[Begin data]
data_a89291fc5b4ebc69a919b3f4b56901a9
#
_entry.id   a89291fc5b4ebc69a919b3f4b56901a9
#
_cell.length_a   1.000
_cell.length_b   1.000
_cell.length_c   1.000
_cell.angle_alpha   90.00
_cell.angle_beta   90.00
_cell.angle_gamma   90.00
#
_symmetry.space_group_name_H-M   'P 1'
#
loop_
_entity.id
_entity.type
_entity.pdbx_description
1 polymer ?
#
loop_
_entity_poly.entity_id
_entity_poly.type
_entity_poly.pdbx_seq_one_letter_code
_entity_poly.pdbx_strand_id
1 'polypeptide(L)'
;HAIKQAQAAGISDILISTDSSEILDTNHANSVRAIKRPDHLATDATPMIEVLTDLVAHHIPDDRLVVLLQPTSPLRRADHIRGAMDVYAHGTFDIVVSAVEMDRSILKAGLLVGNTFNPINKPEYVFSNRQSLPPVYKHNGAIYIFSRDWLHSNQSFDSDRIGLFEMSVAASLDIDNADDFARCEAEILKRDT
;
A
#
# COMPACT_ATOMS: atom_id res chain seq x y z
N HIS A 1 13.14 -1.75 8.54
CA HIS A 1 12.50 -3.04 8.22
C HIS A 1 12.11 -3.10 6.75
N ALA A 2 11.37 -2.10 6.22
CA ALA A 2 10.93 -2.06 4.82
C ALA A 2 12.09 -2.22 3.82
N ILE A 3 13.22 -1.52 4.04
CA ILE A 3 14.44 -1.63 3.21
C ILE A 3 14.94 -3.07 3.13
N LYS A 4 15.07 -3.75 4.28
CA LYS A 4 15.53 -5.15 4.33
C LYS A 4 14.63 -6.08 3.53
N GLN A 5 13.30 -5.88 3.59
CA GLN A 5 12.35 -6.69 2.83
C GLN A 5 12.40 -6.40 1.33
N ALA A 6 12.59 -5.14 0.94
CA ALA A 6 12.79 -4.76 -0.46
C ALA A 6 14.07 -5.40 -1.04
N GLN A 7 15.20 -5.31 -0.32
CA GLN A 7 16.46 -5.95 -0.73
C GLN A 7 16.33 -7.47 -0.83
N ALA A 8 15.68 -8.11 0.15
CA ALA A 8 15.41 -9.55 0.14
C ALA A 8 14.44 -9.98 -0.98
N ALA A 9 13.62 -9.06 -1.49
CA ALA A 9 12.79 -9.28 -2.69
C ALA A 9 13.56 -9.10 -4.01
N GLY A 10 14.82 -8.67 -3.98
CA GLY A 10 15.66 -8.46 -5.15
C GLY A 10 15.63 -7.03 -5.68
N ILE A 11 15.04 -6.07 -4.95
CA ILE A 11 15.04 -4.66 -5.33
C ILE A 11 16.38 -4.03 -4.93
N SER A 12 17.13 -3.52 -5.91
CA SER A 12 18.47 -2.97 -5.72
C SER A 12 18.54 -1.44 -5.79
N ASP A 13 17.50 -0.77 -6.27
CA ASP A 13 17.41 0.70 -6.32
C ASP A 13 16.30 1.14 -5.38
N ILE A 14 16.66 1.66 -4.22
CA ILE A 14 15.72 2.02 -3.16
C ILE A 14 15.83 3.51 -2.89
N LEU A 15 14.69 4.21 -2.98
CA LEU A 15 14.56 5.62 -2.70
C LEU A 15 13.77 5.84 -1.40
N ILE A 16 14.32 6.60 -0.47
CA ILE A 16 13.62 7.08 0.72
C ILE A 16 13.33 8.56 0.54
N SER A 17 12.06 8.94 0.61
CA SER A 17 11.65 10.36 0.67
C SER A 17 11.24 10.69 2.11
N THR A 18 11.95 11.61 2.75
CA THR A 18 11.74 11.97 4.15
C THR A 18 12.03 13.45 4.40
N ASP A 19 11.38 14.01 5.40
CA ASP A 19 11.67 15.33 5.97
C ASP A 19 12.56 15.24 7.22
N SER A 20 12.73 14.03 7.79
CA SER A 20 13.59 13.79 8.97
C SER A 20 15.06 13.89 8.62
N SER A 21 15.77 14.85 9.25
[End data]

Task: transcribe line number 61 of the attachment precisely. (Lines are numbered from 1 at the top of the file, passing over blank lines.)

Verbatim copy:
N ILE A 11 15.04 -6.07 -4.95